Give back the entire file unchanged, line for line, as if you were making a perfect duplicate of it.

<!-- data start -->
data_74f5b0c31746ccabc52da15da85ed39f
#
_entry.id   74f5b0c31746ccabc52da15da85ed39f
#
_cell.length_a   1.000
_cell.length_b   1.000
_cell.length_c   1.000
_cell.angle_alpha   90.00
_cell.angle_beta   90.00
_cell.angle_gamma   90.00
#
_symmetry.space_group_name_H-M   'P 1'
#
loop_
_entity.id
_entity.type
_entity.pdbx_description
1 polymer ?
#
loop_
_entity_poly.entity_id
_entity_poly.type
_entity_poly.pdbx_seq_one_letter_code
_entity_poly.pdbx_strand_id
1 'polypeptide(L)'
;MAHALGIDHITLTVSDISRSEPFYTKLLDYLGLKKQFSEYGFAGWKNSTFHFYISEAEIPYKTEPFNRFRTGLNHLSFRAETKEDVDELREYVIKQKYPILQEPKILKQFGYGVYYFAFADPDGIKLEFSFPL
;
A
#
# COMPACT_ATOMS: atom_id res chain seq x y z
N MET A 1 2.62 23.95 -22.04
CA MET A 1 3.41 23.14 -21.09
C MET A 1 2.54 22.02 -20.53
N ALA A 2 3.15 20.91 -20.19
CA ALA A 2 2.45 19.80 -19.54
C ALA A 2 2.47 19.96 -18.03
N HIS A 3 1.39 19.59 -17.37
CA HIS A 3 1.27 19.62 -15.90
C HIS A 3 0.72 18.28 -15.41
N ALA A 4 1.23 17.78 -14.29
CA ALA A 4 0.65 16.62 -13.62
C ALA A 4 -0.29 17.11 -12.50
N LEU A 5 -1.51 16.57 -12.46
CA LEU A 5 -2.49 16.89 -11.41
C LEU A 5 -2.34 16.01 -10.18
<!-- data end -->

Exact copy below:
data_74f5b0c31746ccabc52da15da85ed39f
#
_entry.id   74f5b0c31746ccabc52da15da85ed39f
#
_cell.length_a   1.000
_cell.length_b   1.000
_cell.length_c   1.000
_cell.angle_alpha   90.00
_cell.angle_beta   90.00
_cell.angle_gamma   90.00
#
_symmetry.space_group_name_H-M   'P 1'
#
loop_
_entity.id
_entity.type
_entity.pdbx_description
1 polymer ?
#
loop_
_entity_poly.entity_id
_entity_poly.type
_entity_poly.pdbx_seq_one_letter_code
_entity_poly.pdbx_strand_id
1 'polypeptide(L)'
;MAHALGIDHITLTVSDISRSEPFYTKLLDYLGLKKQFSEYGFAGWKNSTFHFYISEAEIPYKTEPFNRFRTGLNHLSFRAETKEDVDELREYVIKQKYPILQEPKILKQFGYGVYYFAFADPDGIKLEFSFPL
;
A
#
# COMPACT_ATOMS: atom_id res chain seq x y z
N MET A 1 2.62 23.95 -22.04
CA MET A 1 3.41 23.14 -21.09
C MET A 1 2.54 22.02 -20.53
N ALA A 2 3.15 20.91 -20.19
CA ALA A 2 2.45 19.80 -19.54
C ALA A 2 2.47 19.96 -18.03
N HIS A 3 1.39 19.59 -17.37
CA HIS A 3 1.27 19.62 -15.90
C HIS A 3 0.72 18.28 -15.41
N ALA A 4 1.23 17.78 -14.29
CA ALA A 4 0.65 16.62 -13.62
C ALA A 4 -0.29 17.11 -12.50
N LEU A 5 -1.51 16.57 -12.46
CA LEU A 5 -2.49 16.89 -11.41
C LEU A 5 -2.34 16.01 -10.18